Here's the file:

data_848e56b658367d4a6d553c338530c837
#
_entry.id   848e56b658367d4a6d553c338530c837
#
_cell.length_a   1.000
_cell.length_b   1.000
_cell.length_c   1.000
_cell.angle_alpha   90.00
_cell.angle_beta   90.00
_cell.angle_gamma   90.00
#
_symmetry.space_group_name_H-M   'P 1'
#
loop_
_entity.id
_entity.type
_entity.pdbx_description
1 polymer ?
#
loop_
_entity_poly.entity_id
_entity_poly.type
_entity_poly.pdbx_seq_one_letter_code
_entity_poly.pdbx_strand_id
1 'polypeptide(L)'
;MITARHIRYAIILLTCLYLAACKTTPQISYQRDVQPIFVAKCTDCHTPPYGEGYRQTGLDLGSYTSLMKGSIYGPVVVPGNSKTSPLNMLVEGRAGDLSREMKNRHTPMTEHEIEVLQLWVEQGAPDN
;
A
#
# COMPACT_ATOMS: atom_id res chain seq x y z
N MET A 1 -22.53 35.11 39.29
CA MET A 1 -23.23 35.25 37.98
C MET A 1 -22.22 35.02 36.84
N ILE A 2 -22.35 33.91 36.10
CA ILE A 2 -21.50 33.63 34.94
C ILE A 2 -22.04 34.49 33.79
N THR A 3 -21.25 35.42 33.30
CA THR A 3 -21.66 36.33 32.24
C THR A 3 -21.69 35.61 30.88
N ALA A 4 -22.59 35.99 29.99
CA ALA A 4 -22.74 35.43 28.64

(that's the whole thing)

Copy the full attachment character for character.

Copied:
data_848e56b658367d4a6d553c338530c837
#
_entry.id   848e56b658367d4a6d553c338530c837
#
_cell.length_a   1.000
_cell.length_b   1.000
_cell.length_c   1.000
_cell.angle_alpha   90.00
_cell.angle_beta   90.00
_cell.angle_gamma   90.00
#
_symmetry.space_group_name_H-M   'P 1'
#
loop_
_entity.id
_entity.type
_entity.pdbx_description
1 polymer ?
#
loop_
_entity_poly.entity_id
_entity_poly.type
_entity_poly.pdbx_seq_one_letter_code
_entity_poly.pdbx_strand_id
1 'polypeptide(L)'
;MITARHIRYAIILLTCLYLAACKTTPQISYQRDVQPIFVAKCTDCHTPPYGEGYRQTGLDLGSYTSLMKGSIYGPVVVPGNSKTSPLNMLVEGRAGDLSREMKNRHTPMTEHEIEVLQLWVEQGAPDN
;
A
#
# COMPACT_ATOMS: atom_id res chain seq x y z
N MET A 1 -22.53 35.11 39.29
CA MET A 1 -23.23 35.25 37.98
C MET A 1 -22.22 35.02 36.84
N ILE A 2 -22.35 33.91 36.10
CA ILE A 2 -21.50 33.63 34.94
C ILE A 2 -22.04 34.49 33.79
N THR A 3 -21.25 35.42 33.30
CA THR A 3 -21.66 36.33 32.24
C THR A 3 -21.69 35.61 30.88
N ALA A 4 -22.59 35.99 29.99
CA ALA A 4 -22.74 35.43 28.64